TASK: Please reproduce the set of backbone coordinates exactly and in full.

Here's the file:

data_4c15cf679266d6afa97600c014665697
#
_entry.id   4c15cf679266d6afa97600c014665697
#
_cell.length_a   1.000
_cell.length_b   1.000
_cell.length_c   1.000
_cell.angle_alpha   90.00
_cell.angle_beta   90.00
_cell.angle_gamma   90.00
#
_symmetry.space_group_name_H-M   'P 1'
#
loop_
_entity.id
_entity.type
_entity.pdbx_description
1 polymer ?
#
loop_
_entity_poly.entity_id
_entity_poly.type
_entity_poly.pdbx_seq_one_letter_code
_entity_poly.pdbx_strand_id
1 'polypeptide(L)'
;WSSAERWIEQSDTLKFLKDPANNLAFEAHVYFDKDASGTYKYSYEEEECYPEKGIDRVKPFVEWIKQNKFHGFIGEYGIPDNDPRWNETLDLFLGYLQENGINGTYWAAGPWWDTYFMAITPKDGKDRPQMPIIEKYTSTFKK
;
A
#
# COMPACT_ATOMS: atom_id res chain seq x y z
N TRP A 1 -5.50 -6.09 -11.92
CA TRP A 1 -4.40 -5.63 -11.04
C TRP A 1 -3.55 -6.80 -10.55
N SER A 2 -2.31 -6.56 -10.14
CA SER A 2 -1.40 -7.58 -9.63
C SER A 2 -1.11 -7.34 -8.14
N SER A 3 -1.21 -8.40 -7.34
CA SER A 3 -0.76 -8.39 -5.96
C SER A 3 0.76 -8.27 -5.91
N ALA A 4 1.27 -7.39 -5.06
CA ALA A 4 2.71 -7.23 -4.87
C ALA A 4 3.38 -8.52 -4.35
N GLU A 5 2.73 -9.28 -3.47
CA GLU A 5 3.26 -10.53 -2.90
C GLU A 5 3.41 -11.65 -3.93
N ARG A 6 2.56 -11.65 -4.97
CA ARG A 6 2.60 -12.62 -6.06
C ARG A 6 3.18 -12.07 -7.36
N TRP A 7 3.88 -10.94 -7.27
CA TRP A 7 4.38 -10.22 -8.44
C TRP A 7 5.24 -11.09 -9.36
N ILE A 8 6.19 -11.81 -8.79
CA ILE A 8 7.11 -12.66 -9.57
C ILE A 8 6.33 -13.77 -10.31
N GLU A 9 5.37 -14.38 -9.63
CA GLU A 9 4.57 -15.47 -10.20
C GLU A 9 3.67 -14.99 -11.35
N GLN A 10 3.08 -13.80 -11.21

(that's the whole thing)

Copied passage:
data_4c15cf679266d6afa97600c014665697
#
_entry.id   4c15cf679266d6afa97600c014665697
#
_cell.length_a   1.000
_cell.length_b   1.000
_cell.length_c   1.000
_cell.angle_alpha   90.00
_cell.angle_beta   90.00
_cell.angle_gamma   90.00
#
_symmetry.space_group_name_H-M   'P 1'
#
loop_
_entity.id
_entity.type
_entity.pdbx_description
1 polymer ?
#
loop_
_entity_poly.entity_id
_entity_poly.type
_entity_poly.pdbx_seq_one_letter_code
_entity_poly.pdbx_strand_id
1 'polypeptide(L)'
;WSSAERWIEQSDTLKFLKDPANNLAFEAHVYFDKDASGTYKYSYEEEECYPEKGIDRVKPFVEWIKQNKFHGFIGEYGIPDNDPRWNETLDLFLGYLQENGINGTYWAAGPWWDTYFMAITPKDGKDRPQMPIIEKYTSTFKK
;
A
#
# COMPACT_ATOMS: atom_id res chain seq x y z
N TRP A 1 -5.50 -6.09 -11.92
CA TRP A 1 -4.40 -5.63 -11.04
C TRP A 1 -3.55 -6.80 -10.55
N SER A 2 -2.31 -6.56 -10.14
CA SER A 2 -1.40 -7.58 -9.63
C SER A 2 -1.11 -7.34 -8.14
N SER A 3 -1.21 -8.40 -7.34
CA SER A 3 -0.76 -8.39 -5.96
C SER A 3 0.76 -8.27 -5.91
N ALA A 4 1.27 -7.39 -5.06
CA ALA A 4 2.71 -7.23 -4.87
C ALA A 4 3.38 -8.52 -4.35
N GLU A 5 2.73 -9.28 -3.47
CA GLU A 5 3.26 -10.53 -2.90
C GLU A 5 3.41 -11.65 -3.93
N ARG A 6 2.56 -11.65 -4.97
CA ARG A 6 2.60 -12.62 -6.06
C ARG A 6 3.18 -12.07 -7.36
N TRP A 7 3.88 -10.94 -7.27
CA TRP A 7 4.38 -10.22 -8.44
C TRP A 7 5.24 -11.09 -9.36
N ILE A 8 6.19 -11.81 -8.79
CA ILE A 8 7.11 -12.66 -9.57
C ILE A 8 6.33 -13.77 -10.31
N GLU A 9 5.37 -14.38 -9.63
CA GLU A 9 4.57 -15.47 -10.20
C GLU A 9 3.67 -14.99 -11.35
N GLN A 10 3.08 -13.80 -11.21